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It`s a bit obvious, but what is the most vulnerable cost in primary care when cuts are in the air? In general practice it`s got to be medicines. The total cost of branded medicines in the NHS as a whole is £12bn of which much is prescribed by GPs. Now, the suppliers themselves are being asked to cough up the savings.
The deal, which will replace the current pricing scheme for branded medicines, will see current NHS drug spending frozen for two years. The pharmaceutical industry will 'absorb' any additional cost beyond this limit, the DH said. There had previously been an agreed price cut on the branded medicines sold to the NHS, but there was no limit on the overall cost. The updated Pharmaceutical Price Regulation Scheme (PPRS) will now push the cuts onto the industry and away from the NHS.
Health secretary Jeremy Hunt said: 'This agreement ensures NHS patients will receive the best and most advanced medicines in the world while managing the cost. 'UK pharmaceutical companies have responded to the challenges we face as a country, both in terms of the increased demand for medicines and pressure on public spending. I hope in return we have given them the certainty and backing they need to flourish as a sector both here and in the global market.'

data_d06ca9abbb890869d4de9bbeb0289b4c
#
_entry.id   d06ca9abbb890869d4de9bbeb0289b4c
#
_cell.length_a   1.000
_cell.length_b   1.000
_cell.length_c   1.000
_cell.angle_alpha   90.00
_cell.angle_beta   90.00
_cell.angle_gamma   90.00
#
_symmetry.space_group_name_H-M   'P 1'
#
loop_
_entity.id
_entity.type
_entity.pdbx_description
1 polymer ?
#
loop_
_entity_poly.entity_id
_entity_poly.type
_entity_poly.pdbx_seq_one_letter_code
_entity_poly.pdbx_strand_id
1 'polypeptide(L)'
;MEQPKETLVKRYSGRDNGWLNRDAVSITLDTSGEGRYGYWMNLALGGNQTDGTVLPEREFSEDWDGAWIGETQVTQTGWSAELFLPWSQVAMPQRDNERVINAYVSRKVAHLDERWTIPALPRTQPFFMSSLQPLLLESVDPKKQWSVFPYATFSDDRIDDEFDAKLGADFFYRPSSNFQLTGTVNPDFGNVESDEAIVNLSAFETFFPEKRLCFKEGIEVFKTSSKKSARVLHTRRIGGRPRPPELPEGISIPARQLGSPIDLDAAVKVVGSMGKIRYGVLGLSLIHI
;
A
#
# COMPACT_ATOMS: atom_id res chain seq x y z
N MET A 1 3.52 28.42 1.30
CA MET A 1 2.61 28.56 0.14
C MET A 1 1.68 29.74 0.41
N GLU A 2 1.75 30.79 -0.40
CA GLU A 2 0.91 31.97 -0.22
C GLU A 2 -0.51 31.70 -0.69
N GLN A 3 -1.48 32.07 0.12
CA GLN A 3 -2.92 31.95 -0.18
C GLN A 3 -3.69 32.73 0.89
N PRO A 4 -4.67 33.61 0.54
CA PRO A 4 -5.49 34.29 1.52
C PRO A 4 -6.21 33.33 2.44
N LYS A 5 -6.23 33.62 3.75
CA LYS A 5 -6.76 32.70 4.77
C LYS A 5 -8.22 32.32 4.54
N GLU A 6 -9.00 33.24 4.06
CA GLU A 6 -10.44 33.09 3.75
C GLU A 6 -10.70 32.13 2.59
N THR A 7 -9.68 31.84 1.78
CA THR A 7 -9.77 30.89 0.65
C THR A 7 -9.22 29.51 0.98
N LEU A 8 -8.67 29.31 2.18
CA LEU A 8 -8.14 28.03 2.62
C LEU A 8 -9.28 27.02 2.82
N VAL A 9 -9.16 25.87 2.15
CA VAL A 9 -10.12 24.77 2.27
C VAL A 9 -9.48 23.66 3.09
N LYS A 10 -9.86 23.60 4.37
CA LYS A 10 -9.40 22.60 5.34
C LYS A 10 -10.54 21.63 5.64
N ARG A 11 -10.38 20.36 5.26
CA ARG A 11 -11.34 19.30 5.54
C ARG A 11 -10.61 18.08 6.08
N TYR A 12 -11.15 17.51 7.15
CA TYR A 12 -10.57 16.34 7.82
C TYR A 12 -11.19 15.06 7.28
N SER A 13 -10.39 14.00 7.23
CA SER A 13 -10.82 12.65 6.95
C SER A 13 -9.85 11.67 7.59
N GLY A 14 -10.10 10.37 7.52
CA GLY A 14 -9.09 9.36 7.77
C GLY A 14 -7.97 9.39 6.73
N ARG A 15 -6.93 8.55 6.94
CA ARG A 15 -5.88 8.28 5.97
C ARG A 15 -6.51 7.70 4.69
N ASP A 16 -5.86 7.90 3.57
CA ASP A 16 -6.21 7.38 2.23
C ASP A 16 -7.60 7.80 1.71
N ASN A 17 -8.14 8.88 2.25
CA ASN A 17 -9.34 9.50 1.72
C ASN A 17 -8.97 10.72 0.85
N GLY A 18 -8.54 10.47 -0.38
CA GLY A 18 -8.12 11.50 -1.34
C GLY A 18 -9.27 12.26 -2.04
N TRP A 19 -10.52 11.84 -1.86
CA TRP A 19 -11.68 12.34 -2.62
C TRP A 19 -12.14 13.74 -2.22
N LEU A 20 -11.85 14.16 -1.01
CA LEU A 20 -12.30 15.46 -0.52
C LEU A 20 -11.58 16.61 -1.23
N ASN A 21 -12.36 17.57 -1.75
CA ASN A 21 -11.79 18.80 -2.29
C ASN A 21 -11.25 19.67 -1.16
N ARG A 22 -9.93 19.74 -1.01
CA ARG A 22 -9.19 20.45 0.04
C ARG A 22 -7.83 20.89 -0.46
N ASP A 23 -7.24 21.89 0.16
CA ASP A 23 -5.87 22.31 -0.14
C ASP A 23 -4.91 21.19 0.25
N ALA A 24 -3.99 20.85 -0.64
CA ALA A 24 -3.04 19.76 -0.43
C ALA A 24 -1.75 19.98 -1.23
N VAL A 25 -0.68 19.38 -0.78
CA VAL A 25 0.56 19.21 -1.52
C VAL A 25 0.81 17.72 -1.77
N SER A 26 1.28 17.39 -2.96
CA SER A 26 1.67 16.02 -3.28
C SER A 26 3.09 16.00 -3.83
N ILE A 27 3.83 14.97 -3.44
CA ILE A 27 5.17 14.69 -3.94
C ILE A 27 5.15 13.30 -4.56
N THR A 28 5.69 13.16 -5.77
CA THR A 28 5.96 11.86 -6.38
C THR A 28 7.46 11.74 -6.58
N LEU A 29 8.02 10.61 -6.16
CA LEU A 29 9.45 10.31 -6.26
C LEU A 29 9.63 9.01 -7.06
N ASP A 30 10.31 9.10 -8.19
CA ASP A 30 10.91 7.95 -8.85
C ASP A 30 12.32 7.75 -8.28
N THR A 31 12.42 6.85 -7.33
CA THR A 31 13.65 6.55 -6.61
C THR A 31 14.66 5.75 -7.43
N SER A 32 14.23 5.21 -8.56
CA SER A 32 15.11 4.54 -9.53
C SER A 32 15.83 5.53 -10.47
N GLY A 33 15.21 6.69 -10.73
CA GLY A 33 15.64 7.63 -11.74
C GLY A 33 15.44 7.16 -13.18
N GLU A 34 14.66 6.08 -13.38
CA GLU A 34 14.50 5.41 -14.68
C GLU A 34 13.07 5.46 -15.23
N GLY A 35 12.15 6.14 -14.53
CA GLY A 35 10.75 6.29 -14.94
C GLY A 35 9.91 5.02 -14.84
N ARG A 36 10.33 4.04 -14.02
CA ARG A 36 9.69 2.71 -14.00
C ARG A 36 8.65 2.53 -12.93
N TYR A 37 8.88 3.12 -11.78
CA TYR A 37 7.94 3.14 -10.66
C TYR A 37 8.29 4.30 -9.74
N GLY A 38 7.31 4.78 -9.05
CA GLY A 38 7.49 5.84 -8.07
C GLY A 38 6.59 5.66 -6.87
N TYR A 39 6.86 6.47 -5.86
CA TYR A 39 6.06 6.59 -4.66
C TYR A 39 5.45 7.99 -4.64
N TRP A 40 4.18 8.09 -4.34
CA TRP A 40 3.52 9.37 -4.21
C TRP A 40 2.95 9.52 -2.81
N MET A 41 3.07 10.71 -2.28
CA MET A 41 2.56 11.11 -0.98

The DH said NHS costs for branded medicines had risen 5% per year on average over previous years and that the deal would lead to 'significant savings'. The programme remains voluntary, but the DH has said the statutory scheme for companies that do not take part will ensure a 15% price cut for the NHS. The Pharmaceutical Price Regulation Scheme (PPRS) is a voluntary scheme usually re-negotiated every five years. This scheme applies to all licensed prescription medicines to which the manufacturer has applied a brand name.
ABPI president Deepak Khana added: "It should not be underestimated how tough this deal is for the industry. "The negotiations were built on a myth that medicines are expensive in the UK, which is not true. The UK already spends amongst the lowest on medicines as a percentage of [gross domestic product] and has some of the lowest prices in Europe, yet UK patients still do not always get access to the most innovative medicines."
Will this affect us? I don`t think so. Will this affect patient care? I think there will be an increase in choice. Watch this space!
Dr John Shapter – QCS Expert GP Contributor